A young man, Jimmy Rabbitte by name, walks through a street market, a horse fair, across a desolate 1960s housing estate, trying to sell merchandise – mainly videos – that he carries in a bag on his shoulder.
He’s on his way to a wedding reception, although he’s not one of the guests. No. He just wants to meet the members of a band who, as he arrives at the reception, are performing a dreadful interpretation of The Searchers’ 1964 hit Needles and Pins. Just as he enters the room, a group of children are running about, and in the melee, one little girl collides with the outstretched leg of an elderly gentleman dozing at one of the tables, no doubt having had one pint too many.
Well what an interesting way to start a film. And so it went on. If you have ever read any of Roddy Doyle’s brilliant tales of Dublin life, you know that ‘effing and blinding’ is just part of the Dublin vernacular.
Well, I was reminded this past week of when and where I first watched The Commitments because it has just translated to the London stage, to quite favorable reviews.
It must have been about 1992, I guess. Saturday night in Los Baños (in the Philippines). Having finished dinner, we (Steph, Hannah, Philippa and me) sat down to watch a video we’d rented that afternoon from the local store on Lopez Avenue, Dis ‘n’ Dat.
The Commitments? Roddy Doyle? I’d never heard of either, so had no idea what the film was all about. Not a wise move, in some respects, since Hannah was only about 14, Phillipa 10. There was strong language from the outset, as I described earlier. What to do? Switch off or continue as though there was nothing untoward? We carried on. And we all enjoyed the movie.
So what is Alan Parker’s film (co-written by Dick Clement, Ian La Frenais and Roddy Doyle) all about? Young Jimmy Rabbitte wants to form ‘The World’s Hardest Working Band’ and bring soul music – black soul music – to the masses. As one of the prospective band members reacts to this revelation: ‘Well like, maybe we’re a little white?’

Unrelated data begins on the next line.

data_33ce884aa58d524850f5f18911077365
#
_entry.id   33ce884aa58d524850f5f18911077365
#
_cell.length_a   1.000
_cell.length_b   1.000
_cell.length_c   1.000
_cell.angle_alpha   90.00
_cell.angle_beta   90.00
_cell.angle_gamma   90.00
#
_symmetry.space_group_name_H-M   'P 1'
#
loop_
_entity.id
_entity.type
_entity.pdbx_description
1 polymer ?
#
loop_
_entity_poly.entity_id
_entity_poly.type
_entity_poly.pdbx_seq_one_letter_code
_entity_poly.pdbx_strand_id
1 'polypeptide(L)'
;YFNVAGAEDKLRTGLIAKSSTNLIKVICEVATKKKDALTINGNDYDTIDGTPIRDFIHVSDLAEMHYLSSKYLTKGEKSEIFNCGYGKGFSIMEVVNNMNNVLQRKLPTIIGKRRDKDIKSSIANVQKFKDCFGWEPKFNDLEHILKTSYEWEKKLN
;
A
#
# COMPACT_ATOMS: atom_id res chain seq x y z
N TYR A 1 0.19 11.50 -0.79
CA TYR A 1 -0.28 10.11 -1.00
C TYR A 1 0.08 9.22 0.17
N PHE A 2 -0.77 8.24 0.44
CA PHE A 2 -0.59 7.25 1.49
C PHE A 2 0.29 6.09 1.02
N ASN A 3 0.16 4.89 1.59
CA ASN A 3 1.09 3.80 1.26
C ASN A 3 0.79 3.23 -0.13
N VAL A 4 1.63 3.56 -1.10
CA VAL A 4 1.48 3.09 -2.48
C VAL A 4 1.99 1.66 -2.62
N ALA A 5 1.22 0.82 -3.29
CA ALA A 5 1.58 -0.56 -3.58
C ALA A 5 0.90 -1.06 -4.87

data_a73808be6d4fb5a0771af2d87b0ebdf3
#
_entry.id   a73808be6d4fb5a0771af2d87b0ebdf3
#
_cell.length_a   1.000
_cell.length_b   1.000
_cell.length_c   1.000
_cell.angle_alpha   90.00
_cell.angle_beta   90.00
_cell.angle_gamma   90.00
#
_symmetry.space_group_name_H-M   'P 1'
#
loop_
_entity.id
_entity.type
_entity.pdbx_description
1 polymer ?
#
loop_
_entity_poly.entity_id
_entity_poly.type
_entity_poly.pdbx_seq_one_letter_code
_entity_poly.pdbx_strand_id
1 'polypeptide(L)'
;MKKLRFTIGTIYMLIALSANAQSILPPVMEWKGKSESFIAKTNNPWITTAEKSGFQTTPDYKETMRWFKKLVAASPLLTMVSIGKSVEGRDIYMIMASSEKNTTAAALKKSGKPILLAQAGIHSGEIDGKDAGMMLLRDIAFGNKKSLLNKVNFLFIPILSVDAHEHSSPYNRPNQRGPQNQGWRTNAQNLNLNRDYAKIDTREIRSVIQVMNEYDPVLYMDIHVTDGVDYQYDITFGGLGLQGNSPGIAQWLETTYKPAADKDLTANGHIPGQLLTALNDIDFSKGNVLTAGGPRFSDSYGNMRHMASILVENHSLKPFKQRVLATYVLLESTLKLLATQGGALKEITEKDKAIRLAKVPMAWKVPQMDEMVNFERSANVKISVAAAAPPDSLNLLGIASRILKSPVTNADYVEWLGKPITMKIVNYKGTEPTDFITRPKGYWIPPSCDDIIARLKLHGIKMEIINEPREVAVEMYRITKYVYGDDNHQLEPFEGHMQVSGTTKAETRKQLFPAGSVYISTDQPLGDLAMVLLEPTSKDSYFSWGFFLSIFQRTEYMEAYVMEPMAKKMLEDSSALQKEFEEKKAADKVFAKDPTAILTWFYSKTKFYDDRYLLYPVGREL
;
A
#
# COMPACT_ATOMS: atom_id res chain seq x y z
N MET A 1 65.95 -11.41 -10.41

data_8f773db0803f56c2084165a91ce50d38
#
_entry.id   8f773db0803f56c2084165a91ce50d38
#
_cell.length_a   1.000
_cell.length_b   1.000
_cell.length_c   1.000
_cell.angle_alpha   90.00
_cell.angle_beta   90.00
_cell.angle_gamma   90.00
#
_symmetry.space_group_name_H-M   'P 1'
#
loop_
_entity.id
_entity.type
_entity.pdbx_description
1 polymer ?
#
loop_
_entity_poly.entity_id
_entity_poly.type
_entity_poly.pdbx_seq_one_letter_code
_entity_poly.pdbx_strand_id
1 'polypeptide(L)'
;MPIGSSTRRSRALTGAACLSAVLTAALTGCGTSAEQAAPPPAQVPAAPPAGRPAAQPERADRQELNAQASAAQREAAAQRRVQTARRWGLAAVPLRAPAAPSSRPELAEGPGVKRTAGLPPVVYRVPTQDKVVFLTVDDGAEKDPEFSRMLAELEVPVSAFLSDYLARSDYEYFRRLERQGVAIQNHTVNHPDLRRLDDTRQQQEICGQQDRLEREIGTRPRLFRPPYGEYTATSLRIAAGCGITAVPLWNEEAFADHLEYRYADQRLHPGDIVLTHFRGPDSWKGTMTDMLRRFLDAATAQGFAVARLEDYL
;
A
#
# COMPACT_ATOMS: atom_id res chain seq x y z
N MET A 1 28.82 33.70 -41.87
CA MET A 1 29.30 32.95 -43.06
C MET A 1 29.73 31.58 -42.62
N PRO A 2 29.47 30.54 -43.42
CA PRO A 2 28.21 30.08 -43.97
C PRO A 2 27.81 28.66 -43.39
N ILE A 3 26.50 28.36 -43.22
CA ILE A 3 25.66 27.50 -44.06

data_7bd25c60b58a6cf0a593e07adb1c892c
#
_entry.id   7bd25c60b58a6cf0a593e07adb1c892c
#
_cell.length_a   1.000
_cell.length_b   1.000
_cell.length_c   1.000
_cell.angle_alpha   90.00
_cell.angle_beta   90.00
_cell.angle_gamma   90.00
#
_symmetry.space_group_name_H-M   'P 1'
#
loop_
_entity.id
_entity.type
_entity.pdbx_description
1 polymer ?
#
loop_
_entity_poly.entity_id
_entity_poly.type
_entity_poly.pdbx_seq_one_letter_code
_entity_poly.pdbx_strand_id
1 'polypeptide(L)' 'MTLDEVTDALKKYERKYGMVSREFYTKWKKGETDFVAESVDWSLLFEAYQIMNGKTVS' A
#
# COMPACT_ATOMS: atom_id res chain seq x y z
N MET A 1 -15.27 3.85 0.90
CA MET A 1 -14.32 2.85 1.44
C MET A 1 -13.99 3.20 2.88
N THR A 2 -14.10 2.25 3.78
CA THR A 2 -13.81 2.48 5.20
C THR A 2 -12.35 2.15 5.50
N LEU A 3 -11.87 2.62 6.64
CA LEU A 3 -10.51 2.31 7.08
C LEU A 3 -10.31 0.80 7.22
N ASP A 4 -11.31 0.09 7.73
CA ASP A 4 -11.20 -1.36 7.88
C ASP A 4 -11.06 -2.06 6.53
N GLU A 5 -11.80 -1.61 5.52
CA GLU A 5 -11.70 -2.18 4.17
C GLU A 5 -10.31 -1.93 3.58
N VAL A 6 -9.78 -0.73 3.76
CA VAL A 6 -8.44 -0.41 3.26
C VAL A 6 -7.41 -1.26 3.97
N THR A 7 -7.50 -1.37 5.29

Here they are singing Mustang Sally.
Alan Parker’s genius was in casting a group of youngsters who had never acted before, but who could really sing. Take Andrew Strong, cast as lead singer Deco, for instance. Only sixteen when The Commitments was made, he had an acting and singing maturity way beyond his age. And what a romp the film turns out to be. Needless to say, without spoiling the plot for anyone who has not yet seen the film – but I urge you to do so – it’s all about the formation and trials and tribulations of the band, and its ultimate break-up. It’s too successful.
Don’t worry about the strong language; that goes with the territory. A few years later, when a student in St Paul, Minnesota, Hannah attended a reading by Roddy Doyle of some of his works. It was held in one of the local Lutheran churches, but true to form, Roddy pulled no punches, ‘effing and blinding’ his way through the various excerpts. Even though it was a church venue, the audience loved it. There’s a time and place for everything – I wish some of today’s so-called stand-up comedians understood the power of the appropriately chosen ‘eff and blind’ rather than sprinkling their acts with gratuitous profanities. I should add, I’m no prude when it comes to strong language on the TV. It can be used impressively to enhance a drama, as the recent series set in Birmingham, Peaky Blinders, has demonstrated. Also, I’m a great fan of Billy Connolly, whose language, for some, leaves a great deal to be desired. But it’s all part of his Glaswegian vernacular, just as Roddy Doyle’s use of this language reflects the reality of life in Dublin.